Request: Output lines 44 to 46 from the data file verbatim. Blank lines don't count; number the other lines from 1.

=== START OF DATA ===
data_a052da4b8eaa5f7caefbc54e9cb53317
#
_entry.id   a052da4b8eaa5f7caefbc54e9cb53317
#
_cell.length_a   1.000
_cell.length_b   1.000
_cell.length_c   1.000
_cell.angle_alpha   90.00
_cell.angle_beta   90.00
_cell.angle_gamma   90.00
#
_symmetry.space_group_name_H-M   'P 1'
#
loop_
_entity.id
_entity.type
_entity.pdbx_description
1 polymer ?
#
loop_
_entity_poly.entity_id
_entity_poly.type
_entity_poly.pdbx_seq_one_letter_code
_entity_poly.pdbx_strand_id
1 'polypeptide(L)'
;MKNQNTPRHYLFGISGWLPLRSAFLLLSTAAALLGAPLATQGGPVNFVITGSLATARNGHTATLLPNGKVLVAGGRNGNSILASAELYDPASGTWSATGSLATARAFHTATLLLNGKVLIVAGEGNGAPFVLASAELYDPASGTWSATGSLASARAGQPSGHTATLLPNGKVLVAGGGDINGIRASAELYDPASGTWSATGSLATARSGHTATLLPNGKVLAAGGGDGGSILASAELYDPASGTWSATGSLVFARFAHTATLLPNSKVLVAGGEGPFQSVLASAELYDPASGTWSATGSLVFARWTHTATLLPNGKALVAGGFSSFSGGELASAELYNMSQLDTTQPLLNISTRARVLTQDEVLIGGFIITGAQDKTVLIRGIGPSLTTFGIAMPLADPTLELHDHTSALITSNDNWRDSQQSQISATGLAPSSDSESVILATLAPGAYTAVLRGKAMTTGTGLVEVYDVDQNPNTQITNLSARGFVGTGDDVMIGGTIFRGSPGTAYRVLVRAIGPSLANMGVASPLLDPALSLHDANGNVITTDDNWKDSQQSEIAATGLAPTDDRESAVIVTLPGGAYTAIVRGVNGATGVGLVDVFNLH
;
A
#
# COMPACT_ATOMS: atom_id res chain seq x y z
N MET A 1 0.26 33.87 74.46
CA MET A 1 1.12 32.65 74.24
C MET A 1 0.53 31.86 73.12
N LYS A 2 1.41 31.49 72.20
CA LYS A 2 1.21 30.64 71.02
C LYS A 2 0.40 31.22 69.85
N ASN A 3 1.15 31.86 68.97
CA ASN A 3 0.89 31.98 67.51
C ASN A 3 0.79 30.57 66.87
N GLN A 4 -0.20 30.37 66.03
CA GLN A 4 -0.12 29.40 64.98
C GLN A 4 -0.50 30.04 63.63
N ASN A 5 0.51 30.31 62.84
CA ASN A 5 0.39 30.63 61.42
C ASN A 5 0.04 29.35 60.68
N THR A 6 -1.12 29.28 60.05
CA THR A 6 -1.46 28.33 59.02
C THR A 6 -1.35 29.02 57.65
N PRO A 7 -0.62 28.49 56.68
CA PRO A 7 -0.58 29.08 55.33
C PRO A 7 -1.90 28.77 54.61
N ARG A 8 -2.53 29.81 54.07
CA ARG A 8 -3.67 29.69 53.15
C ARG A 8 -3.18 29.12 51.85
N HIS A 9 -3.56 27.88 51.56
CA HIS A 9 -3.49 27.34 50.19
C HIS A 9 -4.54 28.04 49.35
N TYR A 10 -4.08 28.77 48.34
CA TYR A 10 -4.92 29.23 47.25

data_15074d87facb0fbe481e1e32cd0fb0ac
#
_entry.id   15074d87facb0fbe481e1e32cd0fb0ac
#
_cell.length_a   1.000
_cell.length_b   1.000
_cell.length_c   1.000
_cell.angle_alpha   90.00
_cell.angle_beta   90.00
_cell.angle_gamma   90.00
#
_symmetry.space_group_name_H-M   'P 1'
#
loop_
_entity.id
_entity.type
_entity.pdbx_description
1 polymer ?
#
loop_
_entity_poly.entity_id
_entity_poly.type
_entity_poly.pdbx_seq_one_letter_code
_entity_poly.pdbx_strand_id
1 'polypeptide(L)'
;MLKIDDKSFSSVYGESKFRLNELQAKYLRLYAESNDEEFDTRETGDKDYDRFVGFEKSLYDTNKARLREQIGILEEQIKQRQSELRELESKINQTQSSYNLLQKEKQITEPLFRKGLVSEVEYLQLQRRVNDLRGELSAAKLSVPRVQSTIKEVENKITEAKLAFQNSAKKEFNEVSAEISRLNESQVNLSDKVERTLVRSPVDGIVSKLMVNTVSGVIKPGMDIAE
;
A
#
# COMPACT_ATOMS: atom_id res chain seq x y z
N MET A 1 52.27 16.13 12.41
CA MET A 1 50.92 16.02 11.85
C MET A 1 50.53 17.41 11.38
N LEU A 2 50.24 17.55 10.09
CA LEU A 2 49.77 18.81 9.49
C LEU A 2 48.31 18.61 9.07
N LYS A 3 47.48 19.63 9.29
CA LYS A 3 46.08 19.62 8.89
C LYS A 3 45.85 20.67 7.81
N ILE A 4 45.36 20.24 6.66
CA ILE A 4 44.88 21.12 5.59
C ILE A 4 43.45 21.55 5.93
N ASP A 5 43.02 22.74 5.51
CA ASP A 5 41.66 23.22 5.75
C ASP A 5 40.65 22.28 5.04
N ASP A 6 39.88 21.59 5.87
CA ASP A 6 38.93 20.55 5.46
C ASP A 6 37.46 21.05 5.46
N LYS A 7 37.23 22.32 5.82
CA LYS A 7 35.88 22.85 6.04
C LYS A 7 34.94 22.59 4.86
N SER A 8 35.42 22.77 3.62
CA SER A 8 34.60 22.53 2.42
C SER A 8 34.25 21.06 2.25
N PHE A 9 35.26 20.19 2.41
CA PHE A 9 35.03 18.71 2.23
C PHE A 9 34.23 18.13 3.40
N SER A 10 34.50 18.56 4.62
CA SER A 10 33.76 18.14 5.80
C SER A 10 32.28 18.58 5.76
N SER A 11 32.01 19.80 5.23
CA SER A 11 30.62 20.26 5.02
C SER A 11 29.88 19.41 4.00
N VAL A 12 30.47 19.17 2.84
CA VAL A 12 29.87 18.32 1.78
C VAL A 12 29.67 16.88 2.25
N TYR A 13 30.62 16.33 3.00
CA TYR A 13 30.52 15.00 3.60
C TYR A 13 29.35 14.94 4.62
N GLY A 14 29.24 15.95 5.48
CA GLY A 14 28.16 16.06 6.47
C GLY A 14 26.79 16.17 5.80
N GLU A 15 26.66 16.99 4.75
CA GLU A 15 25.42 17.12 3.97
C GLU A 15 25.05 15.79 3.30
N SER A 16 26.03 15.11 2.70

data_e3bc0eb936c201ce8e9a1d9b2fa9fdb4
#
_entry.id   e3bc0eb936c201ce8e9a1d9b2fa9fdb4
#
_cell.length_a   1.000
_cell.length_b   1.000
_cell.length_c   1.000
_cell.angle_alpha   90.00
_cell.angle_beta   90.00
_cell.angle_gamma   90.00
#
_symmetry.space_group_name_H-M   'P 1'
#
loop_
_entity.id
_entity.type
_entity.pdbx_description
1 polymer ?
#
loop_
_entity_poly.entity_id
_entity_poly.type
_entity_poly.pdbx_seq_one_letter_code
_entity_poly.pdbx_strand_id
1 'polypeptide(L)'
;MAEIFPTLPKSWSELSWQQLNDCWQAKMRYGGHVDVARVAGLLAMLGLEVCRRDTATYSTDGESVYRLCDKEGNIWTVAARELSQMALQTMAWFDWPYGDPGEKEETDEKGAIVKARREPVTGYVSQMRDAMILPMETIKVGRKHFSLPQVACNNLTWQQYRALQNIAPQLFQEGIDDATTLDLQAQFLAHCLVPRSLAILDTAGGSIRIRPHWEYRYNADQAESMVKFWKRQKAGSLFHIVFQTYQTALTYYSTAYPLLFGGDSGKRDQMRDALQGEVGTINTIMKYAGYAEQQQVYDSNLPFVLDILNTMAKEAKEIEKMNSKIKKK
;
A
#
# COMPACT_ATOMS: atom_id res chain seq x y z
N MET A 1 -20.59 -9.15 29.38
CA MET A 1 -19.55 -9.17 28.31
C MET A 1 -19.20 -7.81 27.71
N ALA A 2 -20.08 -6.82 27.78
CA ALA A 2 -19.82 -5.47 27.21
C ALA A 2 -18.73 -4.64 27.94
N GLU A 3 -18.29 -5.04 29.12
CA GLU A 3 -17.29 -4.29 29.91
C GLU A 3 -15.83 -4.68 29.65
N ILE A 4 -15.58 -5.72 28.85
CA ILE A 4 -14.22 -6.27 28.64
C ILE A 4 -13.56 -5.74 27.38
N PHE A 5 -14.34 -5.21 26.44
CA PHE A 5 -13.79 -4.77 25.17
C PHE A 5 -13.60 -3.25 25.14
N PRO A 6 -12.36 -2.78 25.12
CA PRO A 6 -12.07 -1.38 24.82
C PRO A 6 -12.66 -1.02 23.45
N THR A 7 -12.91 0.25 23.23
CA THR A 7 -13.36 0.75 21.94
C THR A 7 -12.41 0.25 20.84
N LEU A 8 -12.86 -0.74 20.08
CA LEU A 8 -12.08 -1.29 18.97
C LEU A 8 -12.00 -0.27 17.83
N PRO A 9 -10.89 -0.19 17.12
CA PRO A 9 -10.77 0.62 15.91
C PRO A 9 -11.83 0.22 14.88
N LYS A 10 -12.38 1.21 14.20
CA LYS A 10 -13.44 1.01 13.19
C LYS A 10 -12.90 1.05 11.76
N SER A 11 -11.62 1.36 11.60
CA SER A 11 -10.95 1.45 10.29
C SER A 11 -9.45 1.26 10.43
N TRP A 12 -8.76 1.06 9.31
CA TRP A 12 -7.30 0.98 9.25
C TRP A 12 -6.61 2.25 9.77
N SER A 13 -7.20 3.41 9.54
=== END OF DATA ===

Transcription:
CA ASN A 5 0.39 30.63 61.42
C ASN A 5 0.04 29.35 60.68
N THR A 6 -1.12 29.28 60.05